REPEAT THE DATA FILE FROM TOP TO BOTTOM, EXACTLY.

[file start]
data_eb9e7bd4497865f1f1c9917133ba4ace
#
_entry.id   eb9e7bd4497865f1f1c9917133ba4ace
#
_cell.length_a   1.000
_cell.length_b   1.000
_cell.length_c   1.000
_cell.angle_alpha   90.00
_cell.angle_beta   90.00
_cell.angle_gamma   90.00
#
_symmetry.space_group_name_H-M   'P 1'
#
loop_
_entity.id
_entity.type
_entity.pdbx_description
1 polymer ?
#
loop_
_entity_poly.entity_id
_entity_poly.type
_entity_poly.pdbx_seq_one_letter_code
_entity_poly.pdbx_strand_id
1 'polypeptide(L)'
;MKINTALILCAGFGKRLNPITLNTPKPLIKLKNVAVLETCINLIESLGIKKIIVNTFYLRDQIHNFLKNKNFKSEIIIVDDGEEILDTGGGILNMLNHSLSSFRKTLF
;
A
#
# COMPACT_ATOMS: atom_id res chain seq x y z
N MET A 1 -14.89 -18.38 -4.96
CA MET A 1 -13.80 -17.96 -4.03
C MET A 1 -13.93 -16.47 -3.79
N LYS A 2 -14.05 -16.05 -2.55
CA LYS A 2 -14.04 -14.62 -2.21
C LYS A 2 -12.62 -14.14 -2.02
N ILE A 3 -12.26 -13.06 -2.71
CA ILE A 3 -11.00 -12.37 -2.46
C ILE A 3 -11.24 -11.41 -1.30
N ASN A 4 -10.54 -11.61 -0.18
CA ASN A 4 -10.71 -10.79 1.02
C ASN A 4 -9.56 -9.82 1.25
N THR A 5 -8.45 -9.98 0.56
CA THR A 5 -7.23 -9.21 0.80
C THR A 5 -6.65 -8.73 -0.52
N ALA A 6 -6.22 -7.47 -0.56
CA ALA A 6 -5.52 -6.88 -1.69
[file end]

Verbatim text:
data_eb9e7bd4497865f1f1c9917133ba4ace
#
_entry.id   eb9e7bd4497865f1f1c9917133ba4ace
#
_cell.length_a   1.000
_cell.length_b   1.000
_cell.length_c   1.000
_cell.angle_alpha   90.00
_cell.angle_beta   90.00
_cell.angle_gamma   90.00
#
_symmetry.space_group_name_H-M   'P 1'
#
loop_
_entity.id
_entity.type
_entity.pdbx_description
1 polymer ?
#
loop_
_entity_poly.entity_id
_entity_poly.type
_entity_poly.pdbx_seq_one_letter_code
_entity_poly.pdbx_strand_id
1 'polypeptide(L)'
;MKINTALILCAGFGKRLNPITLNTPKPLIKLKNVAVLETCINLIESLGIKKIIVNTFYLRDQIHNFLKNKNFKSEIIIVDDGEEILDTGGGILNMLNHSLSSFRKTLF
;
A
#
# COMPACT_ATOMS: atom_id res chain seq x y z
N MET A 1 -14.89 -18.38 -4.96
CA MET A 1 -13.80 -17.96 -4.03
C MET A 1 -13.93 -16.47 -3.79
N LYS A 2 -14.05 -16.05 -2.55
CA LYS A 2 -14.04 -14.62 -2.21
C LYS A 2 -12.62 -14.14 -2.02
N ILE A 3 -12.26 -13.06 -2.71
CA ILE A 3 -11.00 -12.37 -2.46
C ILE A 3 -11.24 -11.41 -1.30
N ASN A 4 -10.54 -11.61 -0.18
CA ASN A 4 -10.71 -10.79 1.02
C ASN A 4 -9.56 -9.82 1.25
N THR A 5 -8.45 -9.98 0.56
CA THR A 5 -7.23 -9.21 0.80
C THR A 5 -6.65 -8.73 -0.52
N ALA A 6 -6.22 -7.47 -0.56
CA ALA A 6 -5.52 -6.88 -1.69